By now, thanks to the media, a young Kiwi couple is being both hunted and haunted by the entire world. Just today, I got a link to this "story" from my shiftless brother, Barry, showing an article from the Denver Post, all the way over in America. Isn't that place having enough troubles of its own? What do they care about meaningless New Zealand trivia??
I feel it is my duty, as a fellow resident, to set the record straight regarding these completely innocent partners.
Yang and Gao in happier times
Last week, Mr. Leo Gao and his lovely mate, Miss Kara Yang decided to take a little holiday. Their home city of Rotorua on the North Island was experiencing inclement weather and an undisclosed location in Asia seemed like a nice alternative. They shut down their gas station, which wasn't doing all that well anyway. As a matter of fact, they recently filed for bankruptcy... and what better stress reliever than a vacation, I ask you?
Packing up Miss Yang's daughter Leena and sister Aroha, the intrepid pair took a little money from their back account, and LEGALLY left the country.
That should be the end of the tale.
But it doesn't work that way, sir. The media is a hungry beast and must be fed.
It turns out that Gao had a line of credit, or as he liked to call it, "A rine of cledit" for NZ$100,000. As far as I know, a rine of cledit means you can borrow that amount from the bank whenever you need it because you are an honest, hard-working, trustworthy good customer, as Gao was.
Some complete moron at their bank, Westpac (a bloody Aussie establishment), must have had too many Foster's for tea break because instead of depositing the 100K into Gao's account, she plunked in 10 million. The woman, a 30 year employee, is now receiving mental counseling paid for by Westpac to help her deal with the mistake and further prepare for her eventual sacking.
I don't know about you, but if I checked my accounts and saw I was a bit heavy in the cash department, I certainly wouldn't go narking to the bank. I would assume, being honest and trustworthy, they simply increased my rine of cledit to help carry me through these troubling times. Isn't that waht banks do? Help the customer?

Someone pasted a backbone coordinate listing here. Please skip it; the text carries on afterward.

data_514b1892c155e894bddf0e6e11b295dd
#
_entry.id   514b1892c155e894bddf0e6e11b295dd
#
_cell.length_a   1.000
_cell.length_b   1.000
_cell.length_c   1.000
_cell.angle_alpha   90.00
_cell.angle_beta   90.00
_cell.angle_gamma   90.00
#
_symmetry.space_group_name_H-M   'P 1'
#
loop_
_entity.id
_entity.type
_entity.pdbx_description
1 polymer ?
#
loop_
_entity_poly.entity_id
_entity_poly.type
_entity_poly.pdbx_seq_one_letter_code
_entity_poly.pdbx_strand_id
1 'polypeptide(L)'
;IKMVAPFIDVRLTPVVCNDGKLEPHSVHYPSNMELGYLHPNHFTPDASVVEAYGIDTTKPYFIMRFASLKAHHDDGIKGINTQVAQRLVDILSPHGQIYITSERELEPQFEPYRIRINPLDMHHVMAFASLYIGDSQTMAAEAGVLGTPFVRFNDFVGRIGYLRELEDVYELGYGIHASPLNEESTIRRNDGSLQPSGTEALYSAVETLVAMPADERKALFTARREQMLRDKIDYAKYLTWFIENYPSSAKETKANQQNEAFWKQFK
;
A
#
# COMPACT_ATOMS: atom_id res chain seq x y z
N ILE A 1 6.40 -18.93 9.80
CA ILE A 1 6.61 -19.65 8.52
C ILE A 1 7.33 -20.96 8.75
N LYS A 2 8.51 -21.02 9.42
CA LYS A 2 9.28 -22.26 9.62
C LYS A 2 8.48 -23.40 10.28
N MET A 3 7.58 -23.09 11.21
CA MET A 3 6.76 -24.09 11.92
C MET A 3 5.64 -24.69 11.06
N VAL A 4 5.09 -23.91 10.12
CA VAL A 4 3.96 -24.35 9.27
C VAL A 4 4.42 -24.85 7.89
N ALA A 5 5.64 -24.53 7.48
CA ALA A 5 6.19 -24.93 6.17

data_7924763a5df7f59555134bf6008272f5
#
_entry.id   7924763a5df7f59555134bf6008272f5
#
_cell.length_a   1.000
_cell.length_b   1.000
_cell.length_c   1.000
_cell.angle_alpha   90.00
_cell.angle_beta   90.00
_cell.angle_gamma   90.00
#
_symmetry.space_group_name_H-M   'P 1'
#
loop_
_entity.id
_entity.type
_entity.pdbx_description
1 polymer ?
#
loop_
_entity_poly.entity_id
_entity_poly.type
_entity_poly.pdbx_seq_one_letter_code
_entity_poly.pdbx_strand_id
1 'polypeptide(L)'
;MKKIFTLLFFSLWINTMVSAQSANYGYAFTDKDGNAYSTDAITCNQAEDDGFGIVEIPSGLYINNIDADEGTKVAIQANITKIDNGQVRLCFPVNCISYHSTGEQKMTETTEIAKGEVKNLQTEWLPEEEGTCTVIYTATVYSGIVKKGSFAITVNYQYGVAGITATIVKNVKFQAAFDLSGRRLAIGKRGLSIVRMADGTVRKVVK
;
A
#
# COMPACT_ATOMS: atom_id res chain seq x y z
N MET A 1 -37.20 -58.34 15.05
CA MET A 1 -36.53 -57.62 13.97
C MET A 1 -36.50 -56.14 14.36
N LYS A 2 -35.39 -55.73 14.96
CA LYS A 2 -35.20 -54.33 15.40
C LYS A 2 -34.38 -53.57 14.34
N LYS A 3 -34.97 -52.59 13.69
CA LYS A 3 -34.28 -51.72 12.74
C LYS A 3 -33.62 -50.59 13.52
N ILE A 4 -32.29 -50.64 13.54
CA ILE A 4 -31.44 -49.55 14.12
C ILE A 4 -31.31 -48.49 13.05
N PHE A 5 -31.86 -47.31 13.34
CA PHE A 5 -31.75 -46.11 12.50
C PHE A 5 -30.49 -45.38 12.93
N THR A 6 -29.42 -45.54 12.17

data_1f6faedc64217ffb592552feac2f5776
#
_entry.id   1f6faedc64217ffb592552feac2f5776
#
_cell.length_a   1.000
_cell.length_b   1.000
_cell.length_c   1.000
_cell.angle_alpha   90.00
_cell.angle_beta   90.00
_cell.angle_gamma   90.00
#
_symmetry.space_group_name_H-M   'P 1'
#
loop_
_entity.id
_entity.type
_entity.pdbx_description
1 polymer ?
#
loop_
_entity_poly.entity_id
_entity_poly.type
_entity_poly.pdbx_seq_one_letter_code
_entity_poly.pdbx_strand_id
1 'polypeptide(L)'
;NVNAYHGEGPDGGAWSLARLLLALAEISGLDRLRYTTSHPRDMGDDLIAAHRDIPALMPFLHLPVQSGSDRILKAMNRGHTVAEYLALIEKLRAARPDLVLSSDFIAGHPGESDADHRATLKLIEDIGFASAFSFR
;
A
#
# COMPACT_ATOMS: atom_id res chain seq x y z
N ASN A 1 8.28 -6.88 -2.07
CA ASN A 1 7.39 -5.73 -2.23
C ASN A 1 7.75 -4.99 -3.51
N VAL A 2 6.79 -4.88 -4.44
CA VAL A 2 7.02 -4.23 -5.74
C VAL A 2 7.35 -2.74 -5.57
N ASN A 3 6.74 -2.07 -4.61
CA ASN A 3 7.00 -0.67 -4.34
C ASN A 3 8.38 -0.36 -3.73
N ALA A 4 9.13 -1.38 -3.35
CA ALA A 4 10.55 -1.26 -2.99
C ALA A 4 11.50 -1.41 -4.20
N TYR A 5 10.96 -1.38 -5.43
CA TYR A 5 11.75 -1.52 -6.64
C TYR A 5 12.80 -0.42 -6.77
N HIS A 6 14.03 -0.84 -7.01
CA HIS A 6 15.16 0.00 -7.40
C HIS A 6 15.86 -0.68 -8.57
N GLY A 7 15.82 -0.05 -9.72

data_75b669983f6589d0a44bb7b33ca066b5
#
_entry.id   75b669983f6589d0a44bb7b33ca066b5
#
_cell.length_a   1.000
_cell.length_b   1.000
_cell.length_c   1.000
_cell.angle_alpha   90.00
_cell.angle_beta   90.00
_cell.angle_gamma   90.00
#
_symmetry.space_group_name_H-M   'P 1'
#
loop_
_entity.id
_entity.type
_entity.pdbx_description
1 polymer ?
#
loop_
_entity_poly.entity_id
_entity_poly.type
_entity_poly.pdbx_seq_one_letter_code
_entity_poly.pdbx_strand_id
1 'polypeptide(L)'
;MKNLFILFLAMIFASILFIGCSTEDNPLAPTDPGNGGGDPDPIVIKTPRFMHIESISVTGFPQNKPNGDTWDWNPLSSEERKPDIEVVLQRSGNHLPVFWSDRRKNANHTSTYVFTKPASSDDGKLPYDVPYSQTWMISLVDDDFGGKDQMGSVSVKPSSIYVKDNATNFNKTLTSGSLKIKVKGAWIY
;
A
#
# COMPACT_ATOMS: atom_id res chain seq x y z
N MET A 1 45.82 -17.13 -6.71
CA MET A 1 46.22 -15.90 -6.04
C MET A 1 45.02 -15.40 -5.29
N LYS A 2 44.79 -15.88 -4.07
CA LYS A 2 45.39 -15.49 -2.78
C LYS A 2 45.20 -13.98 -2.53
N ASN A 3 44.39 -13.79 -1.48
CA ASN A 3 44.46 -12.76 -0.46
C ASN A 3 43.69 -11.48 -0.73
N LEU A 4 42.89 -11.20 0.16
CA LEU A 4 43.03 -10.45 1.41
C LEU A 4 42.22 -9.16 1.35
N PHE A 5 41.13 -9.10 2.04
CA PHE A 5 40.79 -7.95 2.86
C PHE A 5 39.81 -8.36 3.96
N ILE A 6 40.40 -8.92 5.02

So Yang and Geo go of to who knows where, (Interpol says Hong Kong)
Now all hell has broken loose. The Internet is abuzz, calling them thieves, and Bonnie and Crydes. Yang's mom, Sue Hurring, a hairdresser, swears her daughter is honest, but a little stupid. As far as her feelings toward Mr. Gao, she says, "Well, if you really want to know, I'd like to wring his blingin' neck." (Readers should note that "blingin'" is a term of endearment in Rotorua.)
Westpac officials are embarrassed, but steadfast. They have not lost the entire amount, merely about 4 million the couple withdrew for travel expenses. All the same, the bloodsucking Aussies want their last pound of flesh. The question is, "At what point would you quit bothering to look for your 4 million dollars?"
Having little faith in world police from CIA to KGB, they have employed their own independent bank investigator. They say he is fair minded, but doesn't have a sense of humor. Maybe you don't give a care about Yang and Gao, but my God, think of the children!!!!
There is little doubt that the vacationing couple have not realized they are being hunted. It is hard to enjoy a holiday when you heave to keep looking over your shoulder. The latest rumors hint that Gao has had to alter his appearance to hold onto some degree of privacy. The once handsome inscrutable young man now is said to look like this:
I say, leave Leo alone!